Monday, August 25, 2014
Preparing yourself and your family before disaster strikes is emphasized throughout the year, but particularly during September which is celebrated as National Preparedness Month.
Research indicates that individuals who believe they are personally prepared for disasters are often not as prepared as they think. And some admit they have no plans in place.
“Our public safety officials, law enforcement, and first responders do an outstanding job of keeping us safe, but they cannot do it alone,” stated County Executive Dennis Levinson. “Each one of us must accept responsibility for ourselves and our families. By doing so we help to ensure the safety of our communities.”
The Atlantic County Office of Emergency Preparedness works year round to enhance emergency preparedness and response efforts. Since Superstorm Sandy, it has developed partnerships with 16 agencies to provide shelter facilities for the general population, the medically needy, and pets during large scale disasters. It has also acquired supplies and equipment for sheltering, mass feeding and recovery operations.
The office also trains personnel and community volunteers in shelter operations and management. To date more than 250 individuals have participated in training this year.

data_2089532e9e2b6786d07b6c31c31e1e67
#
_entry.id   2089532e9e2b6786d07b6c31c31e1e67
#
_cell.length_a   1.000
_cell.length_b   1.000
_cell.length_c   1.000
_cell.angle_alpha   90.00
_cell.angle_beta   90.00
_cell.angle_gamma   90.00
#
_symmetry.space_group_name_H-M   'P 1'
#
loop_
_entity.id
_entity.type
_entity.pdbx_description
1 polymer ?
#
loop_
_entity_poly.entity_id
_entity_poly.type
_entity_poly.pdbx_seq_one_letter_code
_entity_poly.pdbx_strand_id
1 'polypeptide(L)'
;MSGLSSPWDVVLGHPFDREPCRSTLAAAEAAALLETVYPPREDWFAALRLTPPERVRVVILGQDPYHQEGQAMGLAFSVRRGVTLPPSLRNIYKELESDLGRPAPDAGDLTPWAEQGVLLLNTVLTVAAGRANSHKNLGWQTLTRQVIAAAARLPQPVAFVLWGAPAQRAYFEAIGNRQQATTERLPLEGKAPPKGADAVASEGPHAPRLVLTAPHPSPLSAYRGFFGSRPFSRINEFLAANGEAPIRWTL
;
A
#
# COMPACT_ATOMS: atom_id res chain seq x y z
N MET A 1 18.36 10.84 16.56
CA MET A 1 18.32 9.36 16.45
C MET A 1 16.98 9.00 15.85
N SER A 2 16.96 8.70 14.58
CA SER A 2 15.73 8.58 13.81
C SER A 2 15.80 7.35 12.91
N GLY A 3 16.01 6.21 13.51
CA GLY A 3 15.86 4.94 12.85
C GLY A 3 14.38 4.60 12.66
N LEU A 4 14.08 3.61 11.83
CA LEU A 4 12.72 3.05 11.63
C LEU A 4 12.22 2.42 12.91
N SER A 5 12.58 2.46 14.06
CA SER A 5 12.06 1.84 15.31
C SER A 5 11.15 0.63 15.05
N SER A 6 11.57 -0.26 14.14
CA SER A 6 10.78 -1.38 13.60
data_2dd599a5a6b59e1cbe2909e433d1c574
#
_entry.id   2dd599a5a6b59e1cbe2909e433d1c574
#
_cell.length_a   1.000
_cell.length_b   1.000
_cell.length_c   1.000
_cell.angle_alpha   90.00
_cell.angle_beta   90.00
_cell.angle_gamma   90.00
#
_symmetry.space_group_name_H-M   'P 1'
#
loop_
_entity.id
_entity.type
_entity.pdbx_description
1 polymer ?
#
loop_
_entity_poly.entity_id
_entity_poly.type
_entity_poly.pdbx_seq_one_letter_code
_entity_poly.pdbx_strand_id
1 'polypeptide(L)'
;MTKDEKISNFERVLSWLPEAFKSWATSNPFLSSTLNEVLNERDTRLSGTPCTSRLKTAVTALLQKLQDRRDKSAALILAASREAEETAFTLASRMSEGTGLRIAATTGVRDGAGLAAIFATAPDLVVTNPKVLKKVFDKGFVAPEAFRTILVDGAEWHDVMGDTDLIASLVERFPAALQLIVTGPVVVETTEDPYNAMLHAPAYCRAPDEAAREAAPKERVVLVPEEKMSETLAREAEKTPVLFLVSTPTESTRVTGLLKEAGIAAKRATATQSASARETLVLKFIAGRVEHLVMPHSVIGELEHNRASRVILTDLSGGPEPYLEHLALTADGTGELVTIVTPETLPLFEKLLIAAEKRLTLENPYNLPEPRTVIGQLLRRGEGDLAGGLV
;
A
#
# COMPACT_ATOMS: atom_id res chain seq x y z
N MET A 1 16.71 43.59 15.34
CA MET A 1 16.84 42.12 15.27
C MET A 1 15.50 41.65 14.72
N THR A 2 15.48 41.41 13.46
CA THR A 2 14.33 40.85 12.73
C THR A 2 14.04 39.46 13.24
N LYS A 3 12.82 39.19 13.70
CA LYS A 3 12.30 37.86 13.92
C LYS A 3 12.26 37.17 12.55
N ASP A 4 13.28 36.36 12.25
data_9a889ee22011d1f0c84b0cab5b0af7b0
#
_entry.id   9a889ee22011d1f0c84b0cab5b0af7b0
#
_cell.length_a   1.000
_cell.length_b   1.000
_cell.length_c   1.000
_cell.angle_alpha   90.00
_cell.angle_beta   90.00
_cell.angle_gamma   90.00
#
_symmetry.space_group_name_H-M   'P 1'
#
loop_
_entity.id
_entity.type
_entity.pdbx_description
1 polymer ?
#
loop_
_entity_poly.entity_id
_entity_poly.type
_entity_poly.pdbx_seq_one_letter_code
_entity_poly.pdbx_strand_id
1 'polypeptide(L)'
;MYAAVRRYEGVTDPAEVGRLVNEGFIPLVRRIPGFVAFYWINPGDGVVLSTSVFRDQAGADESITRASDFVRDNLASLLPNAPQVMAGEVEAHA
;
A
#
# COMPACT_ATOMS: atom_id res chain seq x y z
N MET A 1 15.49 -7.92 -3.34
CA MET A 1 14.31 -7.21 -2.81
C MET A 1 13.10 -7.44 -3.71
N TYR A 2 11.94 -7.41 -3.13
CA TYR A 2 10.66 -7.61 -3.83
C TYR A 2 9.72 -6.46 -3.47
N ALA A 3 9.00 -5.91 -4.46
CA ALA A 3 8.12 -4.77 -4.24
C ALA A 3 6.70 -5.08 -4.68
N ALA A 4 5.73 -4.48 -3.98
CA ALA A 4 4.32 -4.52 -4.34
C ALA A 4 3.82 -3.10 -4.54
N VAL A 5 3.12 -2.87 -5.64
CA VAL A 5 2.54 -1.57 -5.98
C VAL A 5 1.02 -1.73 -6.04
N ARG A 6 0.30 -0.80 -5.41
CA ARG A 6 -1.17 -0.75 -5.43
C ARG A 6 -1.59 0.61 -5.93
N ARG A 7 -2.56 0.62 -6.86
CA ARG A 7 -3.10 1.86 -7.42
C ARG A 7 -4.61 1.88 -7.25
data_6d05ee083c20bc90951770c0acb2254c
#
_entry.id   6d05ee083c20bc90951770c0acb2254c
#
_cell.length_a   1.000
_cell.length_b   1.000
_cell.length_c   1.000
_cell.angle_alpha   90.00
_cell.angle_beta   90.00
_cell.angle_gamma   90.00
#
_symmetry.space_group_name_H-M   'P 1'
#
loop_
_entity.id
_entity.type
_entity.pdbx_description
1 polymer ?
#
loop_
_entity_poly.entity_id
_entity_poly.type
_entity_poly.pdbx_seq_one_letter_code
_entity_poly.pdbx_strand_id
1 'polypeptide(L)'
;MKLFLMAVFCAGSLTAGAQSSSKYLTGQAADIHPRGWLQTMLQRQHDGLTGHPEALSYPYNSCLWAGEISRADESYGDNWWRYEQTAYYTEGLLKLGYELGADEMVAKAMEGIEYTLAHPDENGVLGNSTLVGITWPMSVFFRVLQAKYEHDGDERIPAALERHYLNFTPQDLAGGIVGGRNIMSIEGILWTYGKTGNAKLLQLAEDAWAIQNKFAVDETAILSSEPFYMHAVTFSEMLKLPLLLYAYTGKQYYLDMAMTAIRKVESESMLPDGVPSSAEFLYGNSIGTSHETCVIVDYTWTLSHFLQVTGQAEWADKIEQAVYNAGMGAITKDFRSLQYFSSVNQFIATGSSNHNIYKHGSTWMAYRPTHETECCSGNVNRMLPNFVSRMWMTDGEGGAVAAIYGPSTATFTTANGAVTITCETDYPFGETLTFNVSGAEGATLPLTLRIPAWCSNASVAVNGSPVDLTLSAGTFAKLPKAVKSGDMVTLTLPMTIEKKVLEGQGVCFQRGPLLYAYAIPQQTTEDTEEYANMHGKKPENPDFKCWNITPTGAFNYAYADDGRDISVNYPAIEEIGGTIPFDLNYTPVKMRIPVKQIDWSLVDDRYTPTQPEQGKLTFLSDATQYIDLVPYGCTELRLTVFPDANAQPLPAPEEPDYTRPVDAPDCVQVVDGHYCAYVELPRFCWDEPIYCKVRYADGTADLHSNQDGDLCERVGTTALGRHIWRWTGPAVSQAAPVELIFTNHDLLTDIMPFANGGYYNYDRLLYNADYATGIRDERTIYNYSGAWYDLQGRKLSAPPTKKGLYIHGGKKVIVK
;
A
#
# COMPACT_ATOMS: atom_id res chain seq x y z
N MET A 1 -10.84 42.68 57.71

“The difficulty is not knowing how many people will require sheltering and for how long. People must understand that shelters are a last resort, providing only basic accommodations to temporarily place them out of harm’s way,” noted Vince Jones, Atlantic County Emergency Management Coordinator.
“Their first option should be to seek shelter with family or friends, or to find lodging outside the area. Shelters are not designed for comfort; but rather for safety.”
Jones stressed the importance for residents to make and discuss plans should they ever need to evacuate. This includes identifying both a local and out-of-area friend or relative with whom they may stay, learning which roadways serve as evacuation routes, and preparing a disaster supply kit for their home and vehicle.
Residents will find this information and more on the Atlantic County emergency information website at: www.ReadyAtlantic.org.
Individuals who are interested in receiving disaster preparedness education and training are encouraged to become members of the county’s Community Emergency Response Team (CERT). CERT members may provide immediate care, stabilization and information prior to the arrival of first responders in addition to assistance at emergency operation centers and evacuation shelters as needed. For more information, call (609) 407-6764 or email: firstname.lastname@example.org.
“Preparedness is the key,” stated Levinson. “It is far less stressful to prepare now, than to try to do so during an emergency.”
The Atlantic Hurricane Season runs through November 30.
“We have been very fortunate so far this year, but as we are all too well aware we often experience severe weather during the months of September, October and November,” added Jones, “which makes it even more imperative to take this time to prepare.”